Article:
Cystoid Macular Edema (CME)

Cystoid Macular Edema (CME)
SYMPTOMS Decrease in central vision, Metamorphopsia
SIGNS Loss of a foveal reflex, Petaloid or honeycomb appearance at the macula due to accumulation of fluid in the outer plexiform layer/Henle’s layer, Cystic spaces that start in the outer plexiform layer/Henle’s layer with eventual involvement of the inner nuclear layer, Signs of associated conditions such as retinal vascular occlusions
Chronic cystoid macular edema will eventually cause Photoreceptor loss, Macular ischemia, Macular holes, and Sensory retinal detachments at the fovea
WORK-UP Full eye exam with dilated retinal exam, OCT analysis of the macula (signs of cystoid macular edema are best seen with an OCT), OCT-Angiography, Fluorescein Angiography, Indocyanine Green Angiography, Fundus Autofluorescence, Fundus photos, Infrared retinal imaging, Watzke-Allen test, Macular photostress test, Amsler grid
TREATMENT Give take home Amsler grid in order to monitor for change
Discontinue any medications that may be associated with cystoid macular edema such as topical prostaglandins or nicotinic acid
If cystoid macular edema is associated with Irvine-Gass syndrome, topical NSAIDs should be used (95% of cases resolve within 6 months)
If cystoid macular edema is associated with Retinitis Pigmentosa, topical dorzolamide or oral acetazolamide 500mg once a day should be used
Otherwise refer to a retinal specialist for treatment (treatment includes intravitreal anti-VEGF injections, intravitreal steroid injections, and intravitreal steroid implants)
FOLLOW-UP If observing or treating in-office, patient should be seen back in 2-4 weeks
If macula is stable following treatment by retinal specialist, patient should be seen back in 4-6 months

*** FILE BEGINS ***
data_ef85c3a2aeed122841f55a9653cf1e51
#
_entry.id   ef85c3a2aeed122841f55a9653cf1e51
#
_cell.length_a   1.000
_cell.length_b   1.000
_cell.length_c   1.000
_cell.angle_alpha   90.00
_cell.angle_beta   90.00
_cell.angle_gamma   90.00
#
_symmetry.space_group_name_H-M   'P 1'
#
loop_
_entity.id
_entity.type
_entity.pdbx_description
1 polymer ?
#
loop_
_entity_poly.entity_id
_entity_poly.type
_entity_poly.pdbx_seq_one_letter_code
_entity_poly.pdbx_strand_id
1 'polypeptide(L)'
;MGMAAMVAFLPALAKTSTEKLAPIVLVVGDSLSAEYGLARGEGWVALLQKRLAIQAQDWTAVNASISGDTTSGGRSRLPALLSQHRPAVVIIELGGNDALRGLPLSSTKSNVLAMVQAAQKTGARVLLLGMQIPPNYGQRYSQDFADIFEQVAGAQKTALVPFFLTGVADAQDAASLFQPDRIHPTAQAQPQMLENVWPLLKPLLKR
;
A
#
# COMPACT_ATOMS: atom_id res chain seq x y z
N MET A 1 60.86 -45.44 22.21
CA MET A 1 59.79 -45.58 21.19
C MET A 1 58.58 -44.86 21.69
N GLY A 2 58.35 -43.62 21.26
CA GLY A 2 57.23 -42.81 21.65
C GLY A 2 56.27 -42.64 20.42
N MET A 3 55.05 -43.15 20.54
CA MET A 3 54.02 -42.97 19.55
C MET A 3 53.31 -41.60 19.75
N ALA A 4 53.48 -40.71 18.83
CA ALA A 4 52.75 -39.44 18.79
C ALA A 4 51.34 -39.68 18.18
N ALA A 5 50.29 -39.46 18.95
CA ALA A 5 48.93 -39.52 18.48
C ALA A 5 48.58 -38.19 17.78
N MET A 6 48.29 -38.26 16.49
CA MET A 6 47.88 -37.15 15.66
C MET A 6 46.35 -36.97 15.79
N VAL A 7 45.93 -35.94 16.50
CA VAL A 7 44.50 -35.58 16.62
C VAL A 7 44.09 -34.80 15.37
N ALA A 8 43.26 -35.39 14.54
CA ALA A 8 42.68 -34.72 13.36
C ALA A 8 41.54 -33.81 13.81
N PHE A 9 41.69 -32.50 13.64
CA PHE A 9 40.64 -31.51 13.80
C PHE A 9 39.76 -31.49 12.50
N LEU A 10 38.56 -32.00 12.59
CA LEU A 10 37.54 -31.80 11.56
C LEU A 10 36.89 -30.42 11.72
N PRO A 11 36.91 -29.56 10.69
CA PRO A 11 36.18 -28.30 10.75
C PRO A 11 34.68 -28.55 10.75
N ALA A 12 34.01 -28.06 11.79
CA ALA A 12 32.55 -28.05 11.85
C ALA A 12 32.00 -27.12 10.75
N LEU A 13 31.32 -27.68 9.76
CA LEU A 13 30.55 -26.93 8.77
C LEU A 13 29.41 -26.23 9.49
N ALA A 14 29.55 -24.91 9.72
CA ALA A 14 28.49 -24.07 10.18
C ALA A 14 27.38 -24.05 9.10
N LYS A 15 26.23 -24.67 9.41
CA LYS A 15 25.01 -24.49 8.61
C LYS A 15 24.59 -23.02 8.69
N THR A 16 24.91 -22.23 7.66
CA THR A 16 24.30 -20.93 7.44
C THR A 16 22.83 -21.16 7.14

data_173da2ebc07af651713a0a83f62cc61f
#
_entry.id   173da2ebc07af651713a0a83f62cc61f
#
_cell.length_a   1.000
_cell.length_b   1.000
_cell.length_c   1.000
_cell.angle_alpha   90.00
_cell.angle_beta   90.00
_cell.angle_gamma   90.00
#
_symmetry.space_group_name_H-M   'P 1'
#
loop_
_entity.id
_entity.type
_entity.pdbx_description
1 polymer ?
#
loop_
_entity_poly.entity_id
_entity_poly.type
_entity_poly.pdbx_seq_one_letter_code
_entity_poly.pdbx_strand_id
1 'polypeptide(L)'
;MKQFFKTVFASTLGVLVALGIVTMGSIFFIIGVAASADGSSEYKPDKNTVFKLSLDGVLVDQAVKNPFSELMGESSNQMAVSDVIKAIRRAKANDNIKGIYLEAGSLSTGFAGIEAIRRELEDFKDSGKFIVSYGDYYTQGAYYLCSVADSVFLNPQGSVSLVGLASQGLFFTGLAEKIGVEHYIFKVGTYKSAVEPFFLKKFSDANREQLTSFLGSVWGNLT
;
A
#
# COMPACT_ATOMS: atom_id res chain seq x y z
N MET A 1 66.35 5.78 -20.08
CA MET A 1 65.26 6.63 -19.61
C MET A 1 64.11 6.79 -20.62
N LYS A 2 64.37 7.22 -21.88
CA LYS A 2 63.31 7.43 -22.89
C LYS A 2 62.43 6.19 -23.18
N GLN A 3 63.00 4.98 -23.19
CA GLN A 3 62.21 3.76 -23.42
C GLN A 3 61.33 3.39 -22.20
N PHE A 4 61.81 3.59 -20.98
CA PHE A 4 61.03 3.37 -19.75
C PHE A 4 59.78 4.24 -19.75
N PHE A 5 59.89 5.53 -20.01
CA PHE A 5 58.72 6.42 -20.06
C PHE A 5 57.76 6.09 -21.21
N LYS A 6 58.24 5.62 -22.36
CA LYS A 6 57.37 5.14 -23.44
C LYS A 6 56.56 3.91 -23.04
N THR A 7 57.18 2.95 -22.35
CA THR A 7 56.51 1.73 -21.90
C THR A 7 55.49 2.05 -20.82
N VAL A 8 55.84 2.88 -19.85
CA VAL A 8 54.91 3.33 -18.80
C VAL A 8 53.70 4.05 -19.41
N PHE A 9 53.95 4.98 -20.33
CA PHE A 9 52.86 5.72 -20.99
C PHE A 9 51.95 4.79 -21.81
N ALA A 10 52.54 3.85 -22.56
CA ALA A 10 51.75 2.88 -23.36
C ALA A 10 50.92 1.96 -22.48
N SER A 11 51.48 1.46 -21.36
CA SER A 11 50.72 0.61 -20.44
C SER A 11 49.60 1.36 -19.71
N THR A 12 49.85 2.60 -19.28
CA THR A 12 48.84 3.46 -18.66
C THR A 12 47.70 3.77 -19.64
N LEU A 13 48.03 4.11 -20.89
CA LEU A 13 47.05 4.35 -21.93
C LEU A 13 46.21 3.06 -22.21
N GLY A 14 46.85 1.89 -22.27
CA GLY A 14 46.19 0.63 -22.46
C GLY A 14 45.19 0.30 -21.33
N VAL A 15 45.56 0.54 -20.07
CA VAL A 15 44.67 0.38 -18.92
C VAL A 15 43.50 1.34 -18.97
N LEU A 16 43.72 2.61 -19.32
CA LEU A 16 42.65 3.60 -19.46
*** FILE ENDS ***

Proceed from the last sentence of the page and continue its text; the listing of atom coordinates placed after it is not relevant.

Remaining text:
ADDITIONAL LAB | TESTS None unless if the patient presents with an associated uveitis, retina-vascular disease, or choroidal tumor
ETIOLOGY Occurs due to breakdown of the inner blood-retina barrier which leads to leakage of plasma (more so than exudates) from the perifoveal retinal capillaries specifically in the deep vascular complex
DIFFERENTIAL DX Diabetic macular edema, Central serous chorioretinopathy
NOTES Leakage typically occurs in the outer plexiform layer/Henle’s layer first as it is a watershed zone
Cystic spaces in the fovea region tend to be larger than the rest of the macula as there are fewer and weaker Muller cells in this area
Cystoid macular edema can be associated with the following: Uveitis especially if posterior, Retinitis Pigmentosa, Irvine-Gass Syndrome (CME typically occurs 6-10 weeks post-op), Retina-vascular disease such as central retinal vein occlusions, Choroidal neovascular membranes, Choroidal tumors, Epiretinal membranes, Vitreomacular traction, Macular holes, Medications such as prostaglandins and nicotonic acid
Cystoid Macular Edema (CME): Fluorescein angiography demonstrating leakage in a petaloid or honeycomb pattern